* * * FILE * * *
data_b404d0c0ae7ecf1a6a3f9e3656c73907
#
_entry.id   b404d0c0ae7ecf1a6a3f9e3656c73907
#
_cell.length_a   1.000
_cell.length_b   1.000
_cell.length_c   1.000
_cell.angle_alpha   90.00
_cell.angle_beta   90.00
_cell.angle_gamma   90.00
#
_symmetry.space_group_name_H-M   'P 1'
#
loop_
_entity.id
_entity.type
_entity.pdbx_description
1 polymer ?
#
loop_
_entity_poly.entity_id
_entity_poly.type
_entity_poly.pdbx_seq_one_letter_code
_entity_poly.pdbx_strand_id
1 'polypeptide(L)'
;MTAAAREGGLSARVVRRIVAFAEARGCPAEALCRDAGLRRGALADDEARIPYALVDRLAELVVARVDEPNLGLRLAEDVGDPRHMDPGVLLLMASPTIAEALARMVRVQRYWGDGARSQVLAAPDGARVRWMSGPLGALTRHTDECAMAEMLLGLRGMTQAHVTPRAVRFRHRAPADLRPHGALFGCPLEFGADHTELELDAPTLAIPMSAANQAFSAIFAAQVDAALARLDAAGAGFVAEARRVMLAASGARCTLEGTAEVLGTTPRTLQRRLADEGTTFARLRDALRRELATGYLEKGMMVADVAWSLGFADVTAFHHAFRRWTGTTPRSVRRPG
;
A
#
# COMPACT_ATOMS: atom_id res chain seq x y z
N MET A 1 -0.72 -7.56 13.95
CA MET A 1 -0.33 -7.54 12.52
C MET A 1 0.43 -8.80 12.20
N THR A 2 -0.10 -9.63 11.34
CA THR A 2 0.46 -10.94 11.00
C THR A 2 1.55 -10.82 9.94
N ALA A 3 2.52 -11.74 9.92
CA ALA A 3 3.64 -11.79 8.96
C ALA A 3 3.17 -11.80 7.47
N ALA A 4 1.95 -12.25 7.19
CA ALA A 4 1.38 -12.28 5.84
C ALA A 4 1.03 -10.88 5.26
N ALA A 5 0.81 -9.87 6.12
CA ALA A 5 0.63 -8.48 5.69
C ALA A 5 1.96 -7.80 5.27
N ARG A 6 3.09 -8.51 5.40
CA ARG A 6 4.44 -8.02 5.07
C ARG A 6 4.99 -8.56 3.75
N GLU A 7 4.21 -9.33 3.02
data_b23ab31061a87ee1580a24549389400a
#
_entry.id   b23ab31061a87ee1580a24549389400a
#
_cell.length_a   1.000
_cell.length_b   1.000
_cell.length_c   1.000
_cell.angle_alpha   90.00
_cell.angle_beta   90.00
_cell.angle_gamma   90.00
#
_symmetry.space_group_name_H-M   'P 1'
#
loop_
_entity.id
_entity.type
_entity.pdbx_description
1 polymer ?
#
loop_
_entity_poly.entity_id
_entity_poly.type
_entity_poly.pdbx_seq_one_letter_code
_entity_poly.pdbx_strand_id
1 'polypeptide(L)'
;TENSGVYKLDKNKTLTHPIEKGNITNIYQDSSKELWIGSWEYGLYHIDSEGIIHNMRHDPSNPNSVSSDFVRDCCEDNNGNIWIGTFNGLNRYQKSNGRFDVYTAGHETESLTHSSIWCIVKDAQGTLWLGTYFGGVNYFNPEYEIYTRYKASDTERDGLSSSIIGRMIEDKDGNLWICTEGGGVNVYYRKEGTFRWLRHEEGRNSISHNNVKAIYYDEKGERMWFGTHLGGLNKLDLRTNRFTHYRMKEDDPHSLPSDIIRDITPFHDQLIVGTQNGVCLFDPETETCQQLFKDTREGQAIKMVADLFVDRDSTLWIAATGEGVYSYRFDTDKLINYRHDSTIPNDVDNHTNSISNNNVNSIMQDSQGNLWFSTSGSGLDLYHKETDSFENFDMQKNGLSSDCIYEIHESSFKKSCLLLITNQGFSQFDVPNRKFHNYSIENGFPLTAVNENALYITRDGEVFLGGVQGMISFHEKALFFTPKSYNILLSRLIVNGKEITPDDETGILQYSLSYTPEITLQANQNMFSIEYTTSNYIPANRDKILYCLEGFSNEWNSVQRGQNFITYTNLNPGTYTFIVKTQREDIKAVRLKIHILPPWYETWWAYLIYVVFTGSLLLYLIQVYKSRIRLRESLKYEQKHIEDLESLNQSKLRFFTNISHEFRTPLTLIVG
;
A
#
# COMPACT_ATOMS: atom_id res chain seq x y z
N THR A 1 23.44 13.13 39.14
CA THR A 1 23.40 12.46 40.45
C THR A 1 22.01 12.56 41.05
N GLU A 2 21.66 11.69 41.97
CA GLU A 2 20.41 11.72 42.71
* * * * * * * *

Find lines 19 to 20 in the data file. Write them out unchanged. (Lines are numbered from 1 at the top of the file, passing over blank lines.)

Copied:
#
loop_